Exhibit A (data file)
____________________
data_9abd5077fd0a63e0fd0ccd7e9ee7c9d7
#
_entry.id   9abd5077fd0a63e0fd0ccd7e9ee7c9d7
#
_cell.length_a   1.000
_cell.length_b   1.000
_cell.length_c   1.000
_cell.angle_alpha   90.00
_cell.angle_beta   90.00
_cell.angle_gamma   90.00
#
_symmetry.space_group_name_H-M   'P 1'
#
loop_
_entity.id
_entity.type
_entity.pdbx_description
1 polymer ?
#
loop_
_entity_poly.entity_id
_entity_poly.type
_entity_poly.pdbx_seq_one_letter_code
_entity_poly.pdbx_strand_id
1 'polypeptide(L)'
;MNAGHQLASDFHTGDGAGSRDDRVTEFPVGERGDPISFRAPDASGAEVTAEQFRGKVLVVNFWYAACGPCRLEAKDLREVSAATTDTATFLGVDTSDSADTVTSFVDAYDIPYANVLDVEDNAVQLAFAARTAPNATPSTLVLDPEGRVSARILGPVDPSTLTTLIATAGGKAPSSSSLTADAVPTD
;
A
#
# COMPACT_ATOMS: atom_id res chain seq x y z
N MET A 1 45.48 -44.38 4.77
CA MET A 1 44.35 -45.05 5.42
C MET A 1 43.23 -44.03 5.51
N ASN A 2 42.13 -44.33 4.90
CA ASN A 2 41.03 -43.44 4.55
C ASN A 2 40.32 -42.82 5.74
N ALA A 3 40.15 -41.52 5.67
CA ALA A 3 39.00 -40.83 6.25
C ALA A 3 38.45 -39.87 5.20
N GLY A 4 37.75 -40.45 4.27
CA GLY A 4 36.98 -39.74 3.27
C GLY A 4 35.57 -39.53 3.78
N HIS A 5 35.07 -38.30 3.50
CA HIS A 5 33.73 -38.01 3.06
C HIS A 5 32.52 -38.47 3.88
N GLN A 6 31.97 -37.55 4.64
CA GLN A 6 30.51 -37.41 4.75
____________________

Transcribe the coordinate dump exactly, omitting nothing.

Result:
data_9abd5077fd0a63e0fd0ccd7e9ee7c9d7
#
_entry.id   9abd5077fd0a63e0fd0ccd7e9ee7c9d7
#
_cell.length_a   1.000
_cell.length_b   1.000
_cell.length_c   1.000
_cell.angle_alpha   90.00
_cell.angle_beta   90.00
_cell.angle_gamma   90.00
#
_symmetry.space_group_name_H-M   'P 1'
#
loop_
_entity.id
_entity.type
_entity.pdbx_description
1 polymer ?
#
loop_
_entity_poly.entity_id
_entity_poly.type
_entity_poly.pdbx_seq_one_letter_code
_entity_poly.pdbx_strand_id
1 'polypeptide(L)'
;MNAGHQLASDFHTGDGAGSRDDRVTEFPVGERGDPISFRAPDASGAEVTAEQFRGKVLVVNFWYAACGPCRLEAKDLREVSAATTDTATFLGVDTSDSADTVTSFVDAYDIPYANVLDVEDNAVQLAFAARTAPNATPSTLVLDPEGRVSARILGPVDPSTLTTLIATAGGKAPSSSSLTADAVPTD
;
A
#
# COMPACT_ATOMS: atom_id res chain seq x y z
N MET A 1 45.48 -44.38 4.77
CA MET A 1 44.35 -45.05 5.42
C MET A 1 43.23 -44.03 5.51
N ASN A 2 42.13 -44.33 4.90
CA ASN A 2 41.03 -43.44 4.55
C ASN A 2 40.32 -42.82 5.74
N ALA A 3 40.15 -41.52 5.67
CA ALA A 3 39.00 -40.83 6.25
C ALA A 3 38.45 -39.87 5.20
N GLY A 4 37.75 -40.45 4.27
CA GLY A 4 36.98 -39.74 3.27
C GLY A 4 35.57 -39.53 3.78
N HIS A 5 35.07 -38.30 3.50
CA HIS A 5 33.73 -38.01 3.06
C HIS A 5 32.52 -38.47 3.88
N GLN A 6 31.97 -37.55 4.64
CA GLN A 6 30.51 -37.41 4.75